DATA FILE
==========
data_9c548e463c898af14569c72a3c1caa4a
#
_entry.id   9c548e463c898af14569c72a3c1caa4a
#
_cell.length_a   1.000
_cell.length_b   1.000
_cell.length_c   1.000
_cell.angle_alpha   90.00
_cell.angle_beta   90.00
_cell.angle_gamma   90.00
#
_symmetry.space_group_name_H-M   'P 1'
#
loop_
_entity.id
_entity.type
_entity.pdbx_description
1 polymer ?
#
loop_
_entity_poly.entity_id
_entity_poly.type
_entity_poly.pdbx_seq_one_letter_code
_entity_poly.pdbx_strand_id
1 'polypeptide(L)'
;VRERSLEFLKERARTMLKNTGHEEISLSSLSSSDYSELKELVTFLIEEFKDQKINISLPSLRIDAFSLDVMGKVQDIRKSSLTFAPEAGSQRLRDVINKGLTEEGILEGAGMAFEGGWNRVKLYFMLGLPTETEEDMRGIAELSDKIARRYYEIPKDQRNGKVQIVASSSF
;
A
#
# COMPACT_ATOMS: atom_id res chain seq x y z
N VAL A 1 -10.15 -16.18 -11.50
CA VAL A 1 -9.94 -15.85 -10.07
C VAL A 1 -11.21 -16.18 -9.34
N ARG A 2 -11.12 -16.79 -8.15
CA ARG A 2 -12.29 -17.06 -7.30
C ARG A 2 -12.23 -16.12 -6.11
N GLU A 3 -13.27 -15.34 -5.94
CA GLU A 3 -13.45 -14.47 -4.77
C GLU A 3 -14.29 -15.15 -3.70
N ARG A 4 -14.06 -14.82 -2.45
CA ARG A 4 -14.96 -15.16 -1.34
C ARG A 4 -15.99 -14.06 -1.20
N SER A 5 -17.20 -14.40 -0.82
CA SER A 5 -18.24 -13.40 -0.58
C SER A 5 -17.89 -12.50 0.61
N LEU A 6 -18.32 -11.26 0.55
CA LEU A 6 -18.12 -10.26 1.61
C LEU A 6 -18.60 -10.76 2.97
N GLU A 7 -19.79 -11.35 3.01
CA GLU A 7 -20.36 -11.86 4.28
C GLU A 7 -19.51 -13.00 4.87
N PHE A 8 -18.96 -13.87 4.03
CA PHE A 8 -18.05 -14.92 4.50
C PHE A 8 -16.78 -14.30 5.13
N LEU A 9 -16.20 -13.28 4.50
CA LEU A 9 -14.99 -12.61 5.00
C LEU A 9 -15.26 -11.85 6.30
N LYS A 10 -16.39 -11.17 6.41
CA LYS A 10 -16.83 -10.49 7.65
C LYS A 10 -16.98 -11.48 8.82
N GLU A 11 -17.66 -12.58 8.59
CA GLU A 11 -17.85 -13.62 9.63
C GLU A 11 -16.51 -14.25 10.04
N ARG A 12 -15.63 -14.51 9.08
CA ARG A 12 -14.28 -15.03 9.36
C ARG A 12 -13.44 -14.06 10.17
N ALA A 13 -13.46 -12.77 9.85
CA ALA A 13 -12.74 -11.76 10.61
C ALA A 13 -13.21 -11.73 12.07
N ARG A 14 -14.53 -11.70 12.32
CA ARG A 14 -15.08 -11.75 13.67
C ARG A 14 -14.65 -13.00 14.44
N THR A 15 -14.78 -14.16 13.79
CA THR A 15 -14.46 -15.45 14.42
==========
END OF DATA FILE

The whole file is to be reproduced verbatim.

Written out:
data_9c548e463c898af14569c72a3c1caa4a
#
_entry.id   9c548e463c898af14569c72a3c1caa4a
#
_cell.length_a   1.000
_cell.length_b   1.000
_cell.length_c   1.000
_cell.angle_alpha   90.00
_cell.angle_beta   90.00
_cell.angle_gamma   90.00
#
_symmetry.space_group_name_H-M   'P 1'
#
loop_
_entity.id
_entity.type
_entity.pdbx_description
1 polymer ?
#
loop_
_entity_poly.entity_id
_entity_poly.type
_entity_poly.pdbx_seq_one_letter_code
_entity_poly.pdbx_strand_id
1 'polypeptide(L)'
;VRERSLEFLKERARTMLKNTGHEEISLSSLSSSDYSELKELVTFLIEEFKDQKINISLPSLRIDAFSLDVMGKVQDIRKSSLTFAPEAGSQRLRDVINKGLTEEGILEGAGMAFEGGWNRVKLYFMLGLPTETEEDMRGIAELSDKIARRYYEIPKDQRNGKVQIVASSSF
;
A
#
# COMPACT_ATOMS: atom_id res chain seq x y z
N VAL A 1 -10.15 -16.18 -11.50
CA VAL A 1 -9.94 -15.85 -10.07
C VAL A 1 -11.21 -16.18 -9.34
N ARG A 2 -11.12 -16.79 -8.15
CA ARG A 2 -12.29 -17.06 -7.30
C ARG A 2 -12.23 -16.12 -6.11
N GLU A 3 -13.27 -15.34 -5.94
CA GLU A 3 -13.45 -14.47 -4.77
C GLU A 3 -14.29 -15.15 -3.70
N ARG A 4 -14.06 -14.82 -2.45
CA ARG A 4 -14.96 -15.16 -1.34
C ARG A 4 -15.99 -14.06 -1.20
N SER A 5 -17.20 -14.40 -0.82
CA SER A 5 -18.24 -13.40 -0.58
C SER A 5 -17.89 -12.50 0.61
N LEU A 6 -18.32 -11.26 0.55
CA LEU A 6 -18.12 -10.26 1.61
C LEU A 6 -18.60 -10.76 2.97
N GLU A 7 -19.79 -11.35 3.01
CA GLU A 7 -20.36 -11.86 4.28
C GLU A 7 -19.51 -13.00 4.87
N PHE A 8 -18.96 -13.87 4.03
CA PHE A 8 -18.05 -14.92 4.50
C PHE A 8 -16.78 -14.30 5.13
N LEU A 9 -16.20 -13.28 4.50
CA LEU A 9 -14.99 -12.61 5.00
C LEU A 9 -15.26 -11.85 6.30
N LYS A 10 -16.39 -11.17 6.41
CA LYS A 10 -16.83 -10.49 7.65
C LYS A 10 -16.98 -11.48 8.82
N GLU A 11 -17.66 -12.58 8.59
CA GLU A 11 -17.85 -13.62 9.63
C GLU A 11 -16.51 -14.25 10.04
N ARG A 12 -15.63 -14.51 9.08
CA ARG A 12 -14.28 -15.03 9.36
C ARG A 12 -13.44 -14.06 10.17
N ALA A 13 -13.46 -12.77 9.85
CA ALA A 13 -12.74 -11.76 10.61
C ALA A 13 -13.21 -11.73 12.07
N ARG A 14 -14.53 -11.70 12.32
CA ARG A 14 -15.08 -11.75 13.67
C ARG A 14 -14.65 -13.00 14.44
N THR A 15 -14.78 -14.16 13.79
CA THR A 15 -14.46 -15.45 14.42